By the end of the 2014 Sochi Winter Olympics, Nordic combined skier Taylor Fletcher hopes fans know his name just as well as they know his brother Bryan's.
Bryan, the elder Fletcher by four years, is the better ski jumper in a sport that features jumping and cross-country skiing, according to Taylor. But the younger Fletcher said he's the better cross-country skier.
“Bryan and I work really well together,” he said. “Since he's a better jumper, I can learn a lot from him. It's such a technical and mental sport – when you're jumping well, you have the idea of what to do and it comes really natural. But when it's not going the best, I have him to look up to him and see what he's doing so I can try to do it myself.”
By learning from each other, the Fletcher brothers have become one of the top brother tandems in a sport that features several family pairings.
“We've got a fun little competition with the Japanese team – Akito and Yoshito [Watabe],” Taylor Fletcher said. “They're both good jumpers – Akito is one of the best skiers on the World Cup tour and Yoshito's definitely one of the best jumpers. We kind of fight back and forth with each other to see who's the best brother duo.”
But the Fletchers' biggest battle is the one among themselves. Taylor Fletcher says he loves to best his older brother every chance he gets.
“Every weekend we go into [competitions] battling each other,” he said. “We pretty much alternated positions every week – one weekend he'd be better, the next I'd be better. I'd definitely like to get the upper hand on Bryan.”
Heading into the Sochi Olympics, however, the Fletchers can agree on one thing.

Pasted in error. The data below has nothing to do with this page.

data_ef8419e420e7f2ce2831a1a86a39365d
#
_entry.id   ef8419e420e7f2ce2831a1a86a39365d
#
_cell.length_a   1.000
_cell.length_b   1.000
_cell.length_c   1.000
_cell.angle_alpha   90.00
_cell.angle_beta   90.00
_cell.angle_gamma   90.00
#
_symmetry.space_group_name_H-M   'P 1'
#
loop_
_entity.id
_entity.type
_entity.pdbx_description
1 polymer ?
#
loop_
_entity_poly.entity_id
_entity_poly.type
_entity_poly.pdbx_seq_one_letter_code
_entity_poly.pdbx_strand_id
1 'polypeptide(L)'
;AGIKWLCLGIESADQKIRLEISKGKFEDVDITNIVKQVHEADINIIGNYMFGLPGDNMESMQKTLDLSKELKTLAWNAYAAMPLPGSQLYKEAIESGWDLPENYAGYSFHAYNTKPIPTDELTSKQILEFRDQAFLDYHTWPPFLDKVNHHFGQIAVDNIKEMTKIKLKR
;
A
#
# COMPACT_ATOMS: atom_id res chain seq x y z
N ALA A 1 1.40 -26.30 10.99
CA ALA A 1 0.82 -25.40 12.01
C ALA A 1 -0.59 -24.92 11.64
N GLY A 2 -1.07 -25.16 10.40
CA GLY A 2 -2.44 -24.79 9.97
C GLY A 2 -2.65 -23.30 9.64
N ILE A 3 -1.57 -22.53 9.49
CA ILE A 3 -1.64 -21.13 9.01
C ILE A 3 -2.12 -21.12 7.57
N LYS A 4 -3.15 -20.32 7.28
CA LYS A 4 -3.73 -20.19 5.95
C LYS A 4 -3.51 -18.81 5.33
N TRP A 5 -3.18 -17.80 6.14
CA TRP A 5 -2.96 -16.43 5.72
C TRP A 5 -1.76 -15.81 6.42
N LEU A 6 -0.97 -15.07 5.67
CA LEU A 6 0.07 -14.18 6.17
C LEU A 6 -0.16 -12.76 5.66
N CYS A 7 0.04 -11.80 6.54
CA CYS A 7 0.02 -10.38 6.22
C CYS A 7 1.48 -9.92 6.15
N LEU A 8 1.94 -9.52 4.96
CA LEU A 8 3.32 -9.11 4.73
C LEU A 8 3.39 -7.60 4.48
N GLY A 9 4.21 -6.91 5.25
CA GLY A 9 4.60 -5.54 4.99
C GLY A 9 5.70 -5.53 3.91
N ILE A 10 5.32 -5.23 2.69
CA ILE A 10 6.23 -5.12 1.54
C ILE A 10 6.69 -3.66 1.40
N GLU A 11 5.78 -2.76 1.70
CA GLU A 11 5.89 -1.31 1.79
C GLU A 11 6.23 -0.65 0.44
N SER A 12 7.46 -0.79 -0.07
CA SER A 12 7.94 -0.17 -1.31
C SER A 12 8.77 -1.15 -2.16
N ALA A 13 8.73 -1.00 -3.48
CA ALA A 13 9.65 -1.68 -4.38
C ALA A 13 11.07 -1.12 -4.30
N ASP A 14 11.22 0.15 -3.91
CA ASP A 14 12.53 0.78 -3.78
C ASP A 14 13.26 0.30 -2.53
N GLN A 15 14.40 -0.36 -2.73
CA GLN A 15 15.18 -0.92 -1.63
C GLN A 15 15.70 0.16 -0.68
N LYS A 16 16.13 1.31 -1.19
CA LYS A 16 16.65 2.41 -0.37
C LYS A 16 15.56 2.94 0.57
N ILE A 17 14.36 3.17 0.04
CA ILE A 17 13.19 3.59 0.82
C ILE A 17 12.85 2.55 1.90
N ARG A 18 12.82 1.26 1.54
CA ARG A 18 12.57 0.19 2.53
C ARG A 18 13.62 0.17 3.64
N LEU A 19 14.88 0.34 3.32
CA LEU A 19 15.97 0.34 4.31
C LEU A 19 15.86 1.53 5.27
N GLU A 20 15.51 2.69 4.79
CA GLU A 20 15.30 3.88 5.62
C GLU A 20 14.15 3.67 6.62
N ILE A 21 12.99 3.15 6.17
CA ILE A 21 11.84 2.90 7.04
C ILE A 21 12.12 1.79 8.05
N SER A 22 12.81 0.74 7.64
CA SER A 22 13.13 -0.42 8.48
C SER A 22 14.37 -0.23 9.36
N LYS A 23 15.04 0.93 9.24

“We definitely have one goal,” Taylor said. “Going into the Olympics, our goal is to get an Olympic medal together. Whether that's both of us on the podium at an individual event or a team event, it doesn't matter.”
The Fletchers are no strangers to sharing podiums, having won the first-ever U.S. team event medal at the 2013 World Championships in Val di Fiemme, Italy, where the Fletchers, along with Todd Lodwick and Billy Demong, took third place.
“That was huge for us,” Taylor said. “Getting the first team medal at a World Championships was quite the experience.”
And the team is only getting stronger ahead of Sochi, he added. Since the team headquarters were moved from Steamboat Springs, Colo., where the Fletchers grew up, to Park City, Utah, Taylor said the team has gotten even closer.
“We're all over here in Park City now,” he said. “Every day, at least one of the training sessions is together, so I think the team atmosphere is way better that way. Everyone is learning from each other and I think it leads to better success as a team.”
Now, Taylor Fletcher hopes his second Olympic experience goes better than his first.
After making the 2010 Vancouver Olympic team ahead of his brother, Fletcher was disappointed with the way the competitions went.
“I made that Olympic team when I wasn't expecting it at all,” he said. “I go into this one five years later with a completely different view. I feel like I'm worthy of a medal there.”
He'll be looking to prove himself worthy this weekend in front of a hometown crowd in Park City. He wants to show how complete an athlete he's become in the past year.
“I've seen my jumping grow the most, for sure,” he said. “I've always been a strong cross-country skier, and last year I got to prove it – I was consistently the fastest guy in most races. That takes a ton of stress off me on the jump side and lets me kind of relax knowing that, even with a pretty average jump, I was going to hopefully be top-20 or even top-10.”
Taylor Fletcher and the rest of the U.S. Nordic Combined team and U.S. Ski Jumping teams compete in Olympic qualifiers this Saturday and Sunday at Utah Olympic Park.